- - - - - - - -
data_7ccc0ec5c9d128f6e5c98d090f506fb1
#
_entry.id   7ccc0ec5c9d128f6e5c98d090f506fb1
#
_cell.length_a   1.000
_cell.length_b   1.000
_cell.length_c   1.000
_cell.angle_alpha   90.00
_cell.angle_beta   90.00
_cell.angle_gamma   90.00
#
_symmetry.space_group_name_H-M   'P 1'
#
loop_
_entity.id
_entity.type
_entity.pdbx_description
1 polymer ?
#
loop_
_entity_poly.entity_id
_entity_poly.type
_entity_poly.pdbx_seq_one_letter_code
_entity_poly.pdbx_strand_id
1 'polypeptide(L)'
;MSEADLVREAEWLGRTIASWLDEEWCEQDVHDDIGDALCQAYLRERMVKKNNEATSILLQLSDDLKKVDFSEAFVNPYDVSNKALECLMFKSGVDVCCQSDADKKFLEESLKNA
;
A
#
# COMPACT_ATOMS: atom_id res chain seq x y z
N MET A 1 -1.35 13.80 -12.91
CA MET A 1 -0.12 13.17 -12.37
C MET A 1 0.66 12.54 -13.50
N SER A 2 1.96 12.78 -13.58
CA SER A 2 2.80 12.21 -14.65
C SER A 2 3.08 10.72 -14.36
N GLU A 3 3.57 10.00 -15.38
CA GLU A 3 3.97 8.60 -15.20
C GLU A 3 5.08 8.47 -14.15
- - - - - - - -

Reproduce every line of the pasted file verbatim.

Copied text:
data_7ccc0ec5c9d128f6e5c98d090f506fb1
#
_entry.id   7ccc0ec5c9d128f6e5c98d090f506fb1
#
_cell.length_a   1.000
_cell.length_b   1.000
_cell.length_c   1.000
_cell.angle_alpha   90.00
_cell.angle_beta   90.00
_cell.angle_gamma   90.00
#
_symmetry.space_group_name_H-M   'P 1'
#
loop_
_entity.id
_entity.type
_entity.pdbx_description
1 polymer ?
#
loop_
_entity_poly.entity_id
_entity_poly.type
_entity_poly.pdbx_seq_one_letter_code
_entity_poly.pdbx_strand_id
1 'polypeptide(L)'
;MSEADLVREAEWLGRTIASWLDEEWCEQDVHDDIGDALCQAYLRERMVKKNNEATSILLQLSDDLKKVDFSEAFVNPYDVSNKALECLMFKSGVDVCCQSDADKKFLEESLKNA
;
A
#
# COMPACT_ATOMS: atom_id res chain seq x y z
N MET A 1 -1.35 13.80 -12.91
CA MET A 1 -0.12 13.17 -12.37
C MET A 1 0.66 12.54 -13.50
N SER A 2 1.96 12.78 -13.58
CA SER A 2 2.80 12.21 -14.65
C SER A 2 3.08 10.72 -14.36
N GLU A 3 3.57 10.00 -15.38
CA GLU A 3 3.97 8.60 -15.20
C GLU A 3 5.08 8.47 -14.15